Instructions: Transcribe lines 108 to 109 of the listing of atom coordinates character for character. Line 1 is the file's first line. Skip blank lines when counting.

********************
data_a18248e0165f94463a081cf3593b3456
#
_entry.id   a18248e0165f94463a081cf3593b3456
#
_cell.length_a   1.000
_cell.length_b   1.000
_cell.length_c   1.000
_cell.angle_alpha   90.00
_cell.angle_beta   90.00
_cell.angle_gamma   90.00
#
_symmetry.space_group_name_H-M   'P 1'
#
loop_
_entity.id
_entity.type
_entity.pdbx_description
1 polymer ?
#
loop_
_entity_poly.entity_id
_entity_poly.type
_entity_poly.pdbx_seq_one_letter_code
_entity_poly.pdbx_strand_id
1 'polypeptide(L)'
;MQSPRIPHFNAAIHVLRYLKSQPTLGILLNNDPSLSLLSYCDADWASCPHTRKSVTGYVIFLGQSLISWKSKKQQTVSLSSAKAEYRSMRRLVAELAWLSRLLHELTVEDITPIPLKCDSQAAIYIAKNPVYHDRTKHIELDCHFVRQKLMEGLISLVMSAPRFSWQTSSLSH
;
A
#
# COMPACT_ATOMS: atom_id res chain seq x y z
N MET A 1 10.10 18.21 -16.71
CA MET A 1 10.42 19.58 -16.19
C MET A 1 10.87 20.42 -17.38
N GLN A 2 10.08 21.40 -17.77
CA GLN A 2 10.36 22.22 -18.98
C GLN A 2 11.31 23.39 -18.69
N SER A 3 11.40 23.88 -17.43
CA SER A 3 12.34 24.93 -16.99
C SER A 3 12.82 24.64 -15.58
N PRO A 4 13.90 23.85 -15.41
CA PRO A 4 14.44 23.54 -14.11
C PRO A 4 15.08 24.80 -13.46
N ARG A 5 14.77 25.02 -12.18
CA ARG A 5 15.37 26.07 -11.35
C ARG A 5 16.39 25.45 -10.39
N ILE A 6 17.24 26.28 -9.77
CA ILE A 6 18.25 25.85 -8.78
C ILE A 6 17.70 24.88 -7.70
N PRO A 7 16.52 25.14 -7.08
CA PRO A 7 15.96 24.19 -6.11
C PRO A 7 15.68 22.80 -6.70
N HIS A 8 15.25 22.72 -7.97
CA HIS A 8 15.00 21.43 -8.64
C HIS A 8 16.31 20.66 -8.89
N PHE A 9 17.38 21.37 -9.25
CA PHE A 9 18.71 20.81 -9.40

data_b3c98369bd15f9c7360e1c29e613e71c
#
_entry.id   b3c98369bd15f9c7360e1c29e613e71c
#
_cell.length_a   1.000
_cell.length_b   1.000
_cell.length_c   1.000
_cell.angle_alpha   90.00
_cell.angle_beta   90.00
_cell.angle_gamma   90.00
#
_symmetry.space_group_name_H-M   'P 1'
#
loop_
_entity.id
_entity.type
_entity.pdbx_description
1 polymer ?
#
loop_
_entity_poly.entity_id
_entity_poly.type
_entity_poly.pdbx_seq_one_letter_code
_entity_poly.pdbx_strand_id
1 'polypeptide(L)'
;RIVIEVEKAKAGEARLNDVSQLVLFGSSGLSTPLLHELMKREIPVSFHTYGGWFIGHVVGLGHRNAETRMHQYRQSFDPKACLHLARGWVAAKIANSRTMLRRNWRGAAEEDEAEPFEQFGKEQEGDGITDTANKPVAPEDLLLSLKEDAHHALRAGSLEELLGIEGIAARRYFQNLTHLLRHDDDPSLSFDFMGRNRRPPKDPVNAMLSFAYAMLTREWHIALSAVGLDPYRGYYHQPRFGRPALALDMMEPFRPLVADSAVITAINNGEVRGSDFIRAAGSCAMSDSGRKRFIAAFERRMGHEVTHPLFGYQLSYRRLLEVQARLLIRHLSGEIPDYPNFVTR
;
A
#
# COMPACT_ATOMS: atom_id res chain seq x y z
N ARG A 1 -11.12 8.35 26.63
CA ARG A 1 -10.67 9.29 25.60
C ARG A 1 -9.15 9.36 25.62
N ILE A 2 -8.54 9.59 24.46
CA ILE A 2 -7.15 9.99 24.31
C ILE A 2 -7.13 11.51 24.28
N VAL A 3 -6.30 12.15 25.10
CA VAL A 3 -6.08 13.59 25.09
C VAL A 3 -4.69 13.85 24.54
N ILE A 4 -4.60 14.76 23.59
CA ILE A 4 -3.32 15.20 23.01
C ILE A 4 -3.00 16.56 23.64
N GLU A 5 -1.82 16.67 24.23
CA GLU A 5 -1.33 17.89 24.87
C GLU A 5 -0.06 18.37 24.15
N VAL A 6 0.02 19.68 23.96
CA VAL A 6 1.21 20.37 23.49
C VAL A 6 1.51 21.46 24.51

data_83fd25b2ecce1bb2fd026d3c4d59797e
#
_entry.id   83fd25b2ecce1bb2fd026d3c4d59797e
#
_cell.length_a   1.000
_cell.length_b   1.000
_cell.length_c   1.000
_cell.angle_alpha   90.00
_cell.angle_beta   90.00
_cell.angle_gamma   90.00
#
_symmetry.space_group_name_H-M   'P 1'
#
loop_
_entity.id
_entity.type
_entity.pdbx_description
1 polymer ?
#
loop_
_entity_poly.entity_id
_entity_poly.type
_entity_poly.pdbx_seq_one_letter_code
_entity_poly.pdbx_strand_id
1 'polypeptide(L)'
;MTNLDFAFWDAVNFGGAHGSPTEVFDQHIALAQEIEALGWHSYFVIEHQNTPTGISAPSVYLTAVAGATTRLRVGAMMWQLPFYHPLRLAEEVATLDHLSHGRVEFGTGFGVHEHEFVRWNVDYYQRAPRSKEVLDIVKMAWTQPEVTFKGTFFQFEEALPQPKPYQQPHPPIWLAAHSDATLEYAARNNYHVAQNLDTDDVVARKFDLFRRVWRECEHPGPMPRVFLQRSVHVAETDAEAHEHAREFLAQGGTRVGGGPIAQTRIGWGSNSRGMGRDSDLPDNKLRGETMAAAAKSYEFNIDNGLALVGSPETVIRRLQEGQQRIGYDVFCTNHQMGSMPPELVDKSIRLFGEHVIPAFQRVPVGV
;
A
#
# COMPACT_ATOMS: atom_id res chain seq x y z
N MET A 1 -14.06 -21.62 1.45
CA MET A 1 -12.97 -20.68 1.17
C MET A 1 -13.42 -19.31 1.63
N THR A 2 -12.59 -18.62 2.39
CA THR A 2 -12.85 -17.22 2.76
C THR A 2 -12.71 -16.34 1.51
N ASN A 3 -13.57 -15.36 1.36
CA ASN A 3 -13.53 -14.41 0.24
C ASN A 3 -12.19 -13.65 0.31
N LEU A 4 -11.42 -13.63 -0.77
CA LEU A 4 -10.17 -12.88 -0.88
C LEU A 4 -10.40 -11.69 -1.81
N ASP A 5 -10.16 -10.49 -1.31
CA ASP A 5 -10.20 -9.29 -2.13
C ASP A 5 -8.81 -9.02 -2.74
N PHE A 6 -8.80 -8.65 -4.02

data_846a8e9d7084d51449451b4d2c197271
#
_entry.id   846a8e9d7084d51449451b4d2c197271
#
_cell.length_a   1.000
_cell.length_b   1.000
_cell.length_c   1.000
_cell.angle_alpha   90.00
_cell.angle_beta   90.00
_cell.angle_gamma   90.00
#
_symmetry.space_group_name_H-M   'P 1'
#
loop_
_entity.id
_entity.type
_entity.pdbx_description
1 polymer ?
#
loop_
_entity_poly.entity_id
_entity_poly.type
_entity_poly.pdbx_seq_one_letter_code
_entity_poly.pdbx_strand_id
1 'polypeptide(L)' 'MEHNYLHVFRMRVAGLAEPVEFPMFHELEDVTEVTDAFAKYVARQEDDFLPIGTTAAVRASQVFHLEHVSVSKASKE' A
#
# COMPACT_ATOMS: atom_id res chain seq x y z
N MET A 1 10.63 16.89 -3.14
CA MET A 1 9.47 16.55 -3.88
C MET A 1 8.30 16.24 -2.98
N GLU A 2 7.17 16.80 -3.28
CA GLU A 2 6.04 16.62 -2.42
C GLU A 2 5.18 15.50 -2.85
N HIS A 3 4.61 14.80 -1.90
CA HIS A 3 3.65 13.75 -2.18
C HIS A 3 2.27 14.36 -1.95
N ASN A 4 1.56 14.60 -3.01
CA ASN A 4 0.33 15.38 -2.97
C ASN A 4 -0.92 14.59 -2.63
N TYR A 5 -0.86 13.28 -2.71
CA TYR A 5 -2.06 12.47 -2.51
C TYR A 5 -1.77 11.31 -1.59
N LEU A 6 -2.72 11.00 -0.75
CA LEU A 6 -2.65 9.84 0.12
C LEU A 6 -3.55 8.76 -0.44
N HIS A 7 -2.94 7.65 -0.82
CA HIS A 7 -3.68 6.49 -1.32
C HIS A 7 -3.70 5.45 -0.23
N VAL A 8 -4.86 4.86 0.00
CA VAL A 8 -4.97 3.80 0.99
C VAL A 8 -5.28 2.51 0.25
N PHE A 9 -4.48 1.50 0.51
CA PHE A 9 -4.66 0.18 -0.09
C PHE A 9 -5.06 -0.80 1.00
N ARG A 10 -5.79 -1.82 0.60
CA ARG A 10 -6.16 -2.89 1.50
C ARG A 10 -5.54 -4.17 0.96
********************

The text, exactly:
#
_cell.length_a   1.000